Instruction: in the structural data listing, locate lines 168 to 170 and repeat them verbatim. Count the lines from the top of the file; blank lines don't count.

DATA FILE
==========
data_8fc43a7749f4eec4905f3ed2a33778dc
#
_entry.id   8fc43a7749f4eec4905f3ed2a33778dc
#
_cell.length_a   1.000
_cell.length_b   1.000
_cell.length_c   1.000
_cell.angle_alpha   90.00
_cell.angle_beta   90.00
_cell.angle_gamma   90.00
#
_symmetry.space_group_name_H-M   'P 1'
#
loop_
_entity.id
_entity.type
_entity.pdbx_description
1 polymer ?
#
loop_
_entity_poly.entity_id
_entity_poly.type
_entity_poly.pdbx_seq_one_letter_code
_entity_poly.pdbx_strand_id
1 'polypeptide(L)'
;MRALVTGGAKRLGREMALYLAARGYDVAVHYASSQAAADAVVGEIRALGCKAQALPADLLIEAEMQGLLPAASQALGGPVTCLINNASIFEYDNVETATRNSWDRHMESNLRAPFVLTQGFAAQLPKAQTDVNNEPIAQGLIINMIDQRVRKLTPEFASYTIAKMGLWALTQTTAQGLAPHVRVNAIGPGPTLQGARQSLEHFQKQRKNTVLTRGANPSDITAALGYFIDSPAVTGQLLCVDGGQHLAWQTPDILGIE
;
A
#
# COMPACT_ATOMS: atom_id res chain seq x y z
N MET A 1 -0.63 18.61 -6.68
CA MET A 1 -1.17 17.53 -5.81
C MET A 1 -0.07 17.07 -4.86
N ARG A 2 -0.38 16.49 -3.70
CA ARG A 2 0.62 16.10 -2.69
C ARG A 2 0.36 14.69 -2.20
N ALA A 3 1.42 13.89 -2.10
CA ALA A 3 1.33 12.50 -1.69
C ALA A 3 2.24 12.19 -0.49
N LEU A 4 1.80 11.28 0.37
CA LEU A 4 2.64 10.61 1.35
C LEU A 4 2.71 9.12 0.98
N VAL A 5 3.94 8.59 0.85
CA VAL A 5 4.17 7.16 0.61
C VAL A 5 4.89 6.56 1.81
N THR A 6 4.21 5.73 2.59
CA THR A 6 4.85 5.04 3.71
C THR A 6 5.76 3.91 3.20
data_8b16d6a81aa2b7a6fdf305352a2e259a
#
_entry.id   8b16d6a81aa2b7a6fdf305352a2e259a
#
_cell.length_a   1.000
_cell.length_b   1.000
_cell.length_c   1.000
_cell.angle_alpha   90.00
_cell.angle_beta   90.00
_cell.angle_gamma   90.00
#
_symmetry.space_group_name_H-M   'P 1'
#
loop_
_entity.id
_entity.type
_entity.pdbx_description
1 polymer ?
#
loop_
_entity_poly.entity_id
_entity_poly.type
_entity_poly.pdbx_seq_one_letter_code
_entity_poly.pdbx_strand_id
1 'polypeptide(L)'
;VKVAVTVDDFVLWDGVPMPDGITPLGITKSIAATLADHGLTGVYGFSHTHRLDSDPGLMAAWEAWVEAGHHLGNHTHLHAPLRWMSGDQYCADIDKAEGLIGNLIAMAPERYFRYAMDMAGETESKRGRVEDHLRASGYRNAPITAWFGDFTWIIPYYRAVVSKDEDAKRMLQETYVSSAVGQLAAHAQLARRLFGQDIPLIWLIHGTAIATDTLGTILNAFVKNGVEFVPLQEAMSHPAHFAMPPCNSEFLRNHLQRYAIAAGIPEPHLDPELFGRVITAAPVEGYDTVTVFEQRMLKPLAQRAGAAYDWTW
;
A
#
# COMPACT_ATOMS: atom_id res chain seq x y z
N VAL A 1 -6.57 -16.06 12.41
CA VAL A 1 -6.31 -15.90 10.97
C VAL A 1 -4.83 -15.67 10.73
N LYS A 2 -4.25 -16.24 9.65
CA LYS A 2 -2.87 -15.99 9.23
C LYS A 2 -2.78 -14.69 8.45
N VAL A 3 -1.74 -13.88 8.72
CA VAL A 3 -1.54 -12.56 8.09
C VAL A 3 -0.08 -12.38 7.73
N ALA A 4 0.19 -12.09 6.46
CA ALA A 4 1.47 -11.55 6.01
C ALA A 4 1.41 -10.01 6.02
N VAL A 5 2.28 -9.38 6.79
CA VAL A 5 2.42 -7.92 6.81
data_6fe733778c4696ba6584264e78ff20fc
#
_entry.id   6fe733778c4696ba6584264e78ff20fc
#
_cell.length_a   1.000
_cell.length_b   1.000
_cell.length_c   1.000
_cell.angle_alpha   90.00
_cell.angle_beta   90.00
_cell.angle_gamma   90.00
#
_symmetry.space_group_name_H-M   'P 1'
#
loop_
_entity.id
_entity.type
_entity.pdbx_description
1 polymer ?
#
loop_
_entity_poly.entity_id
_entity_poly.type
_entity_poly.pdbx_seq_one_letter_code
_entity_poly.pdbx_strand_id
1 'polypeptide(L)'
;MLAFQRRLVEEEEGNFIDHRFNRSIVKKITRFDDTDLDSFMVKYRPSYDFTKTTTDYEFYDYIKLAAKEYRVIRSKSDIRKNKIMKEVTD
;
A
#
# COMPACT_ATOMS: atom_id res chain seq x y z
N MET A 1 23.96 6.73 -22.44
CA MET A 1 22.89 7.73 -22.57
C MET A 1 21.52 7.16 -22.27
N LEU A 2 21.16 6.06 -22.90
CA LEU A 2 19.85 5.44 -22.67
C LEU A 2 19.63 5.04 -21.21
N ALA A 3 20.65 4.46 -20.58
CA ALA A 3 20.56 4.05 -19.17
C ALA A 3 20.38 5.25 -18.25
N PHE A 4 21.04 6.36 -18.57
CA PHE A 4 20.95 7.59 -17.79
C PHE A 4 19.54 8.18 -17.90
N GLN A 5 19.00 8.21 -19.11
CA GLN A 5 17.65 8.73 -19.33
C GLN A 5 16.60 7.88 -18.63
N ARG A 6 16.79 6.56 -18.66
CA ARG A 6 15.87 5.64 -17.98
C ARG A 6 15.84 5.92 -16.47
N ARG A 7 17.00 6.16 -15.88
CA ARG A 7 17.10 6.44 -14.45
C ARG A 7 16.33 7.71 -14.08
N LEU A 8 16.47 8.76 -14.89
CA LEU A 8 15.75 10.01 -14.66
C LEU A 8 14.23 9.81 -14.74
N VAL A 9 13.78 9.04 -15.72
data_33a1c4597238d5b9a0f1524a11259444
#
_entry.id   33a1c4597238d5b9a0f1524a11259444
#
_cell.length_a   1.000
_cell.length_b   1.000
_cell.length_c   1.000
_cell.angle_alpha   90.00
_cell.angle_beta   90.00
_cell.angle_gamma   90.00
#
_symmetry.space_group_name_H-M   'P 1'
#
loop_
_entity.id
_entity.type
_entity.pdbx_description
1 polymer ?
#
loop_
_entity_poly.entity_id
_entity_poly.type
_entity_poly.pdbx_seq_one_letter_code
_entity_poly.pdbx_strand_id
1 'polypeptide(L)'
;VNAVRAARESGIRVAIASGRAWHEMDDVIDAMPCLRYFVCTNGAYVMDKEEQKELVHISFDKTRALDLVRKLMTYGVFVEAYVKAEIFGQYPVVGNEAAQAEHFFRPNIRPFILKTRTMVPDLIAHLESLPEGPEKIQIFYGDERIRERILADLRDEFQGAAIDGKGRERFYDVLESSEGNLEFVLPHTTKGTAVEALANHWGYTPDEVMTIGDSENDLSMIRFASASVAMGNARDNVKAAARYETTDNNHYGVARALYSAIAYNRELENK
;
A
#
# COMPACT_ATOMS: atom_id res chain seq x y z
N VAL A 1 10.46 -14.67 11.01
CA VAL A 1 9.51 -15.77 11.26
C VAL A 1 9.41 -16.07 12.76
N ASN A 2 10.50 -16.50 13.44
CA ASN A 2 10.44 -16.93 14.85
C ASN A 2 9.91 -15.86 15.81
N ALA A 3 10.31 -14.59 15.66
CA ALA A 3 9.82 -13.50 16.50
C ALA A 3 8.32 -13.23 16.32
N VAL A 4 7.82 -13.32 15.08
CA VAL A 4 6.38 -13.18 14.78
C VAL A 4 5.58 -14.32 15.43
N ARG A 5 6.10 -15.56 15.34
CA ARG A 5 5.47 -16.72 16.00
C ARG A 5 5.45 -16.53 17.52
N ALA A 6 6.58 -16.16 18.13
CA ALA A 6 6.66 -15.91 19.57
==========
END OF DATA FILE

_entity_poly.entity_id
_entity_poly.type
_entity_poly.pdbx_seq_one_letter_code